Cota supports Opportunity Vermont and has encouraged his members to back the organization financially. The group has a website, has conducted polling and has urged people to sign a petition against the measure. But it isn't engaging in direct political campaigning that would require it to reveal its donors, Bartley said. Weinberger said he worries that unidentified fossil fuel interests are paying for efforts to defeat the ballot item.
The City of Burlington has one of the most aggressive carbon-emission reduction goals in the nation. In 2016, it announced plans to become a "net zero energy" city powered exclusively by renewable power. In 2018, the Burlington Electric Department commissioned a study that concluded reaching that goal by 2030 would require a sweeping transformation of the city's energy use. Ninety-five percent of buildings are heated by natural gas, and nearly all vehicles in Burlington run on gasoline, the report found.
It recommended the city accelerate the transition to electric vehicles and energy- efficient buildings heated with electricity. It also called for expanding alternative transportation options and for capturing and reusing wasted heat from the city's wood-burning electric plant, a proposal that is in the works.
In 2019, Weinberger announced initiatives designed to move the city toward its climate goals. These include an array of financial incentives for weatherization and the installation of cold-climate heat pumps and water heaters; incentives to help people buy electric vehicles; and the installation of electric car charging stations around the city.
Then, in May 2020, the city council instructed several city departments to explore a ban on fossil fuel heating systems in new buildings. After public hearings and feedback from developers, in October Weinberger proposed a "building electrification and carbon price ordinance" aimed at reducing fossil fuel use in new buildings.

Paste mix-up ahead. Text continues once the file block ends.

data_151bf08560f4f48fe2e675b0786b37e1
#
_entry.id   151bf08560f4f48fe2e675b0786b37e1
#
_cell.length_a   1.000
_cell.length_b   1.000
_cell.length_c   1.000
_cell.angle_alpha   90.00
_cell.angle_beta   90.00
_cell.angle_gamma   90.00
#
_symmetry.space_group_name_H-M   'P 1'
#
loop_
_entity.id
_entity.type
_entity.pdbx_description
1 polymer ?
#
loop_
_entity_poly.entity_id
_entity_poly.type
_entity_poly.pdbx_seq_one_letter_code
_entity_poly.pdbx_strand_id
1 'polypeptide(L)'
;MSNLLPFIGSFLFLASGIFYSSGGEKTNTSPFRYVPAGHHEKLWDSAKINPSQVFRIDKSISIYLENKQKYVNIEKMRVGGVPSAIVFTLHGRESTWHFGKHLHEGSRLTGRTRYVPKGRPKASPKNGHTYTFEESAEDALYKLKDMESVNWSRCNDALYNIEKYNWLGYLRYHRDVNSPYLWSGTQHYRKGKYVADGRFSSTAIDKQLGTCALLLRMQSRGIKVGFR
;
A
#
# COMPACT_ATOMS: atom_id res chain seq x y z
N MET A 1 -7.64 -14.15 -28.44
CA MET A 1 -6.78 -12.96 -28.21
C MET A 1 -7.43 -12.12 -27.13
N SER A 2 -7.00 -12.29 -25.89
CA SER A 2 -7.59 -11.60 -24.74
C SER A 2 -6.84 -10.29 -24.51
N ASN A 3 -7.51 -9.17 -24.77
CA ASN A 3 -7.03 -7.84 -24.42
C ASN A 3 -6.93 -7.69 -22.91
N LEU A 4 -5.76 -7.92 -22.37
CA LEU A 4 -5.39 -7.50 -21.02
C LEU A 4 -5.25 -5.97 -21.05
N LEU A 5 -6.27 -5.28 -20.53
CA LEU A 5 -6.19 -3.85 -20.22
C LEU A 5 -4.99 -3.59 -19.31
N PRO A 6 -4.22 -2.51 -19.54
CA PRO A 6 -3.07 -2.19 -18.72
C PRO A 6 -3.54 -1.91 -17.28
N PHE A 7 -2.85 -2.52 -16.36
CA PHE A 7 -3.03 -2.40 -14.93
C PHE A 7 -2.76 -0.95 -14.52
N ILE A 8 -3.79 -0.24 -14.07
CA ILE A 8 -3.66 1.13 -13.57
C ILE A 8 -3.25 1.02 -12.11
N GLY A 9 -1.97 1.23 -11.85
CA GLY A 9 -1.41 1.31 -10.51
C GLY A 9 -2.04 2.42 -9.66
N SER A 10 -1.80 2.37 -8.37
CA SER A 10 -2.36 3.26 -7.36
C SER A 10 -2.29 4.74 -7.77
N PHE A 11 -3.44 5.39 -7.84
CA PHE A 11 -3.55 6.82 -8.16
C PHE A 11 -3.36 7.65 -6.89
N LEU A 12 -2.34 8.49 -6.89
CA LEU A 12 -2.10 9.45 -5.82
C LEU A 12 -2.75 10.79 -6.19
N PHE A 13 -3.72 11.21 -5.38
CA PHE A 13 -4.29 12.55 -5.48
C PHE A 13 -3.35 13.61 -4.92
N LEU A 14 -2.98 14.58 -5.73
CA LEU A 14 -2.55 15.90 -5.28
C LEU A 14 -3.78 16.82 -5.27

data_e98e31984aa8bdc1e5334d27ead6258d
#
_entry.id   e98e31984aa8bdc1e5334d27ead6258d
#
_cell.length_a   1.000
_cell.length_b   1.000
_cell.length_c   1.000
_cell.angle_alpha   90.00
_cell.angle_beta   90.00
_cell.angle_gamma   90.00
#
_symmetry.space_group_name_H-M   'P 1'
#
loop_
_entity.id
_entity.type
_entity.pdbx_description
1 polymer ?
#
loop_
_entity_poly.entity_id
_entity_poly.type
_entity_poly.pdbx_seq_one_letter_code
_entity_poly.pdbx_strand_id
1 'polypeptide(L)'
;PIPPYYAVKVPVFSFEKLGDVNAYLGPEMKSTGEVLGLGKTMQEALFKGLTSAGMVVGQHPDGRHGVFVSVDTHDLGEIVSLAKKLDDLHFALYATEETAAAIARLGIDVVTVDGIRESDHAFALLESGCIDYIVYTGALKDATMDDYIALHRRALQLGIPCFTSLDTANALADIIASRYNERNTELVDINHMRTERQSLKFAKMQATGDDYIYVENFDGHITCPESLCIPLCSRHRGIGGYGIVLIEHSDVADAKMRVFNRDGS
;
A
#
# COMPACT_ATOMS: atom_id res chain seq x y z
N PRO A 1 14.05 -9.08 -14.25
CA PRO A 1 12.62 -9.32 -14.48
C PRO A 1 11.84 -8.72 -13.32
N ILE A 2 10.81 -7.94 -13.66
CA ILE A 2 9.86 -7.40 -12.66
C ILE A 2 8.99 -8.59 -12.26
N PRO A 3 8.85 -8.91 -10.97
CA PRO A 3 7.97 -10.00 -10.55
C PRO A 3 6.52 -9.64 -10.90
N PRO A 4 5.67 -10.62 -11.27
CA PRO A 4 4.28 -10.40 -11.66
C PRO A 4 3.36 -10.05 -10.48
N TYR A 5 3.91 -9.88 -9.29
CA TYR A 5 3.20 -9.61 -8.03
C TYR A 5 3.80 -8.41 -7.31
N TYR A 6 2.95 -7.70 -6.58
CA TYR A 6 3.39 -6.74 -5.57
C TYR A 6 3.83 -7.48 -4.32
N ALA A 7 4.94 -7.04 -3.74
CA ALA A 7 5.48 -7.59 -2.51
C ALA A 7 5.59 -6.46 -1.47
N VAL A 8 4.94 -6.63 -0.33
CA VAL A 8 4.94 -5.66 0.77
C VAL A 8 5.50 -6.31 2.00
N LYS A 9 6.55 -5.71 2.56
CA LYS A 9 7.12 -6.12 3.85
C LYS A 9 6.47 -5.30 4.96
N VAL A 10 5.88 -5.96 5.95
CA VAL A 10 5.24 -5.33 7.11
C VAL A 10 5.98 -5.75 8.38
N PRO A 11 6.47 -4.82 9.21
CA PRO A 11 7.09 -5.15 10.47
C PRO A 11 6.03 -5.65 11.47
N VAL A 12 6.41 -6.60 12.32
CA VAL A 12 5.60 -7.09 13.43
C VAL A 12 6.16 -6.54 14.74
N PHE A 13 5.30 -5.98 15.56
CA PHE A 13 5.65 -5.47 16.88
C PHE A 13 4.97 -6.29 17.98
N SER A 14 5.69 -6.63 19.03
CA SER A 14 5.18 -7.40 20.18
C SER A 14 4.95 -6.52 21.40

Before a city council committee got very far in studying Weinberger's proposal, the city attorney concluded that Burlington does not currently have the power to impose carbon taxes or fees. That led to the charter change question on the March ballot, the first step toward acquiring the needed authority.
Weinberger's proposed ordinance would encourage developers to heat their buildings with renewable alternatives by requiring them to pay a steep "building carbon fee" if they did not. Builders would pay an up-front charge of $100 per ton of carbon expected to be emitted during the first 10 years of a building's operation. According to city estimates, a fee for a new hotel might run $200,000; an office space, $20,000. The fee reflects the reality that some building designs may require limited fossil fuel use, Weinberger said.